When Claudius Bombarnac, Jules Verne's imaginary hero in The Adventures of a Special Correspondent, arrives at the Absheron peninsula on the shores of the Caspian he is appalled by the pollution. And he is intrigued by the bare and arid soil. Only one plant survives in this parched land: the wormwood with its bitter greyishgreen leaves from which absinthe is made. Bombarnac is more positive about the naphtha that seeps out of the ground:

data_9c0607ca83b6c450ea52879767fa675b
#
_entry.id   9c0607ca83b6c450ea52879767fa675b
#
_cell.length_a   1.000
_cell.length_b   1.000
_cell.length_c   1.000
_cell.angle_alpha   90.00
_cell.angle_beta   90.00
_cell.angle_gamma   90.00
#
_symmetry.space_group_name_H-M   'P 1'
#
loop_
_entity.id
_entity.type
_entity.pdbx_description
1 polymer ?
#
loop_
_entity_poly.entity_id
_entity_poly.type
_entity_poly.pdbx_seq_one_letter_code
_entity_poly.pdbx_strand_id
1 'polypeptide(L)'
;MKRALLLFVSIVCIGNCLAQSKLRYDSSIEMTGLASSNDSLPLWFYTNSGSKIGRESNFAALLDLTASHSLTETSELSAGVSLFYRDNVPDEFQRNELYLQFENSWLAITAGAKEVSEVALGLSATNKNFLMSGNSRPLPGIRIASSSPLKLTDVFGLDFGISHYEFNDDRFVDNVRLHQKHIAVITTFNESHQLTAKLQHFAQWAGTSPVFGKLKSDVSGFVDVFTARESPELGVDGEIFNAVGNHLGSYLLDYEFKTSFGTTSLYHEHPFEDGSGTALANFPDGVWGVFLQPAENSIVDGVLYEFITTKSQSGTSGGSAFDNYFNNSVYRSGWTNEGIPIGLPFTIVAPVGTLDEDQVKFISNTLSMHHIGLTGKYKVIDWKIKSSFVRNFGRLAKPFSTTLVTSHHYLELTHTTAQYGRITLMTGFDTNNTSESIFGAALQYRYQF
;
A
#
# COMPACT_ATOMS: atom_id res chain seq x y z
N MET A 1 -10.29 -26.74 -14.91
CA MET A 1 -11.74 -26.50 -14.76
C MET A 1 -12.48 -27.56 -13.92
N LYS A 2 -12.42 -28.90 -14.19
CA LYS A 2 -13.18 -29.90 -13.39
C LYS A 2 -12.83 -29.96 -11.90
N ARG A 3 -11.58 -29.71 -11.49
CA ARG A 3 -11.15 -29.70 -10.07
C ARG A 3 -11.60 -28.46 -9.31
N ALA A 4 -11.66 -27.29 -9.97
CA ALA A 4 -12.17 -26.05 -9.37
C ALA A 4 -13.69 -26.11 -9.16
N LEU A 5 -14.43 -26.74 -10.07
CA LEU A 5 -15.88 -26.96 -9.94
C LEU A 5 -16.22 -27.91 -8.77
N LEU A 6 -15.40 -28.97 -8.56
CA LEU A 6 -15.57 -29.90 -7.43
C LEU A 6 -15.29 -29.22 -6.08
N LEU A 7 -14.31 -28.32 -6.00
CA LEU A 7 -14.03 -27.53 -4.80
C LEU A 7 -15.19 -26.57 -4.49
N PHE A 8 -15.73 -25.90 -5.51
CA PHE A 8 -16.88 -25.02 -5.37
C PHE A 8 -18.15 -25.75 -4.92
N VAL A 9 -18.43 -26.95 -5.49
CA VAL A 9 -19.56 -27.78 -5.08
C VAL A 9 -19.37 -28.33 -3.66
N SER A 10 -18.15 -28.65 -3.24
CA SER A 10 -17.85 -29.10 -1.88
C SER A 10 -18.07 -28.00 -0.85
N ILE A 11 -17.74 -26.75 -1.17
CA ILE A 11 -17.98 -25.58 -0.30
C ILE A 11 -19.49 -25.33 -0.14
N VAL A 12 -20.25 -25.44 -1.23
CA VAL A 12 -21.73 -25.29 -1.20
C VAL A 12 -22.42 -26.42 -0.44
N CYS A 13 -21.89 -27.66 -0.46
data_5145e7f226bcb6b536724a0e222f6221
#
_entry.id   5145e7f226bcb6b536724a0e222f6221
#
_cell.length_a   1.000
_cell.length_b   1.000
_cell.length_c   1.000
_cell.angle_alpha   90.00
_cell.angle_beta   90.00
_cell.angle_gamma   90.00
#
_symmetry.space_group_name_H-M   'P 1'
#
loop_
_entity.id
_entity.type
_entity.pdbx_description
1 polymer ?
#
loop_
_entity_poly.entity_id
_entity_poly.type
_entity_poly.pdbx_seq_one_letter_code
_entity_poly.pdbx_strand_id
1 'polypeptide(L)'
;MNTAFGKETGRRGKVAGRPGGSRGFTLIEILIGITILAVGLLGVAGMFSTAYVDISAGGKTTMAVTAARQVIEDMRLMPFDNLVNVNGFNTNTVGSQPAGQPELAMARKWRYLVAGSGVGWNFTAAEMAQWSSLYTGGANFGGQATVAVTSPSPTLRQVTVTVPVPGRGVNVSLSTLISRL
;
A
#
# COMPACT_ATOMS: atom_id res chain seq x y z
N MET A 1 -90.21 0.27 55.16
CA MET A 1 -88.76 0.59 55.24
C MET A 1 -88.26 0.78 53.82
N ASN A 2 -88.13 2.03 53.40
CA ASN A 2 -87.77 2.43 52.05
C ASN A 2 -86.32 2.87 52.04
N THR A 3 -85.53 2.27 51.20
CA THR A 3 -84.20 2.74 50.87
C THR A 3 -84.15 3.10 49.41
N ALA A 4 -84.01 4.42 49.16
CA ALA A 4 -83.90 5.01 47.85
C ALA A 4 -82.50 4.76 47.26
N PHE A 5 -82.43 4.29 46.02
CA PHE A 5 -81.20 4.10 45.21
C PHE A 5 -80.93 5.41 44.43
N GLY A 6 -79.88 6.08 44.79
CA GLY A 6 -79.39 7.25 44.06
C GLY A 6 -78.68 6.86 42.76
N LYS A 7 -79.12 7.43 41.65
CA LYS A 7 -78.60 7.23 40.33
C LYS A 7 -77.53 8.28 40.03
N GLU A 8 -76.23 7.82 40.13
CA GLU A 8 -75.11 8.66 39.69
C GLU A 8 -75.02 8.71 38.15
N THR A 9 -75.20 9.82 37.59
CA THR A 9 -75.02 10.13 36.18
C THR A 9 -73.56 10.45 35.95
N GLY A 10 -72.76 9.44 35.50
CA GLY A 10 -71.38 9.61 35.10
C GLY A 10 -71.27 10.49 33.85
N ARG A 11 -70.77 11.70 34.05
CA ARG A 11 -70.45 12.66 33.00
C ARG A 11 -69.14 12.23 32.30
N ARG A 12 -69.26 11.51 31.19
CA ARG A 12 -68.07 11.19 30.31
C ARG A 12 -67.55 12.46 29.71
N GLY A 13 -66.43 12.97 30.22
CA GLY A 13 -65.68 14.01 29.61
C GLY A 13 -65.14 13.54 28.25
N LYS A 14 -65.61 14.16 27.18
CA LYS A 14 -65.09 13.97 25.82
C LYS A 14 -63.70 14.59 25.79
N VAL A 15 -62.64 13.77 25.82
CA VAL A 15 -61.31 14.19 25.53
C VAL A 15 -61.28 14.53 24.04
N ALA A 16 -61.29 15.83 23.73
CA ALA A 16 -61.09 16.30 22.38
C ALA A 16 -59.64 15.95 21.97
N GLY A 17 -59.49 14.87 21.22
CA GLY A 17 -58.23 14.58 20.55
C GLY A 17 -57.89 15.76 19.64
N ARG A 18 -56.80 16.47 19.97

"A marvellous phenomenon indeed! Do you want a light or a fire? Nothing can be simpler; make a hole in the ground, the gas escapes, and you apply a match. That is a natural gasometer within reach of all purses."
Jules Verne died a hundred years ago, and the landscape of the Absheron peninsula has scarcely improved in the intervening century.